(NEW YORK) -- As treatments for various forms of cancer become more successful, more people are seeking help to battle the disease. Unfortunately, they may also start to have a more difficult time finding a physician who can administer a particular cancer treatment. A report by the American Society of Clinical Oncology says that although the number of oncologists is expected to grow 28 percent by 2025, the demand for cancer treatment will increase by 42 percent during that same span.
Overall, that means a shortage of close to 1,500 cancer specialists. The shortage in rural areas will be particularly acute where only 3 percent of oncologists reside compared to 20 percent of the U.S. population.
The reasons for increased demand include a growing number of aging baby boomers, better cancer treatments and the availability of health care through the Affordable Care Act.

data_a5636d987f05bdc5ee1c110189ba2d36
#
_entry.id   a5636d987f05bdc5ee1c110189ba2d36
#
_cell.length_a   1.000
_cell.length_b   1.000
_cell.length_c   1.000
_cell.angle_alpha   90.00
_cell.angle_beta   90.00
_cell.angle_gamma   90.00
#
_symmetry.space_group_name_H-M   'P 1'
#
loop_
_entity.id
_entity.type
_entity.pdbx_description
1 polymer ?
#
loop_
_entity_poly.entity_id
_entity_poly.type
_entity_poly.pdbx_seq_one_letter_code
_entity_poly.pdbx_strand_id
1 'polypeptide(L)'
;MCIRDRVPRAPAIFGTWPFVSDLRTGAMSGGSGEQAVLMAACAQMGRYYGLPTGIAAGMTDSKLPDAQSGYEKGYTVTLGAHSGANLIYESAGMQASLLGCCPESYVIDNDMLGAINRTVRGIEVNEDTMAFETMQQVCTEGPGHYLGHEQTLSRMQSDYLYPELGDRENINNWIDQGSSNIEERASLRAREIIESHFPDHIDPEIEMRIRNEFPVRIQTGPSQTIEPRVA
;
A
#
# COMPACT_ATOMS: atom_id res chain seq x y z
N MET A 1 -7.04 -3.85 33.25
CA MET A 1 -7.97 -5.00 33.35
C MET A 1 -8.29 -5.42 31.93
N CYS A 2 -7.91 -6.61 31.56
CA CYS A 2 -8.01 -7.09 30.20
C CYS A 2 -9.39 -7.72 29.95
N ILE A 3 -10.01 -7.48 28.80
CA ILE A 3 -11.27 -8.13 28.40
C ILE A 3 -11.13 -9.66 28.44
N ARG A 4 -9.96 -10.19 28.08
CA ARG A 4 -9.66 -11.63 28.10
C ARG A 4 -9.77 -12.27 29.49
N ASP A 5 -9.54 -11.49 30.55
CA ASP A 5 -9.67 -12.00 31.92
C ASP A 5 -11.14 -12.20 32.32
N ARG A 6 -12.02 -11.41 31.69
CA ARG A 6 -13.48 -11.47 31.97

Conversely, fewer doctors are going into oncology because of the pressing demands of the job that often include being on call 24/7.
There's also a high burn-out factor among current cancer specialists with many retiring early.
One way of possibly dealing with higher demand for treatment and fewer physicians are for oncologists to turn over more basic treatments of cancer to primary-care physicians and other health care professionals, leaving oncologists more time to deal with difficult cases.
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